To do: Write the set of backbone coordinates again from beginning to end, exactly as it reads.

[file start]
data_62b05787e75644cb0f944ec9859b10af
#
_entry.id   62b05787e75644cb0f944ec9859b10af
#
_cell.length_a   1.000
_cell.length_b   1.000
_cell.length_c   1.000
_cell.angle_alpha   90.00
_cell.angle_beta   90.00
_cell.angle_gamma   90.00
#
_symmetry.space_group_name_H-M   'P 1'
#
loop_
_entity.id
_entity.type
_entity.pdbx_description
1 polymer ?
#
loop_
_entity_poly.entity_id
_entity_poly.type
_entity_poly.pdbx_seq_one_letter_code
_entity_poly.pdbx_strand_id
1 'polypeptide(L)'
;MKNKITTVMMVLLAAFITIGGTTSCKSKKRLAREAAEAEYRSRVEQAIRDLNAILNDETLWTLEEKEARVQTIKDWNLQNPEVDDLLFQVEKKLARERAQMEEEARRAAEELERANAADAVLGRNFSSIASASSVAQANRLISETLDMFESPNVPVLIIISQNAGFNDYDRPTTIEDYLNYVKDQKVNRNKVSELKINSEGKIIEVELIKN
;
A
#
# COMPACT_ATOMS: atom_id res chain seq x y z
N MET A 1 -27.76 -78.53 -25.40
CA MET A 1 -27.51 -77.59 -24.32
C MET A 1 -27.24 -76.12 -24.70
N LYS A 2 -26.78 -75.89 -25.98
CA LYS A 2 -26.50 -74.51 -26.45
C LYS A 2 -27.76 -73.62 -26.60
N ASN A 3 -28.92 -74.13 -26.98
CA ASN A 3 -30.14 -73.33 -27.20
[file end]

data_62b05787e75644cb0f944ec9859b10af
#
_entry.id   62b05787e75644cb0f944ec9859b10af
#
_cell.length_a   1.000
_cell.length_b   1.000
_cell.length_c   1.000
_cell.angle_alpha   90.00
_cell.angle_beta   90.00
_cell.angle_gamma   90.00
#
_symmetry.space_group_name_H-M   'P 1'
#
loop_
_entity.id
_entity.type
_entity.pdbx_description
1 polymer ?
#
loop_
_entity_poly.entity_id
_entity_poly.type
_entity_poly.pdbx_seq_one_letter_code
_entity_poly.pdbx_strand_id
1 'polypeptide(L)'
;MKNKITTVMMVLLAAFITIGGTTSCKSKKRLAREAAEAEYRSRVEQAIRDLNAILNDETLWTLEEKEARVQTIKDWNLQNPEVDDLLFQVEKKLARERAQMEEEARRAAEELERANAADAVLGRNFSSIASASSVAQANRLISETLDMFESPNVPVLIIISQNAGFNDYDRPTTIEDYLNYVKDQKVNRNKVSELKINSEGKIIEVELIKN
;
A
#
# COMPACT_ATOMS: atom_id res chain seq x y z
N MET A 1 -27.76 -78.53 -25.40
CA MET A 1 -27.51 -77.59 -24.32
C MET A 1 -27.24 -76.12 -24.70
N LYS A 2 -26.78 -75.89 -25.98
CA LYS A 2 -26.50 -74.51 -26.45
C LYS A 2 -27.76 -73.62 -26.60
N ASN A 3 -28.92 -74.13 -26.98
CA ASN A 3 -30.14 -73.33 -27.20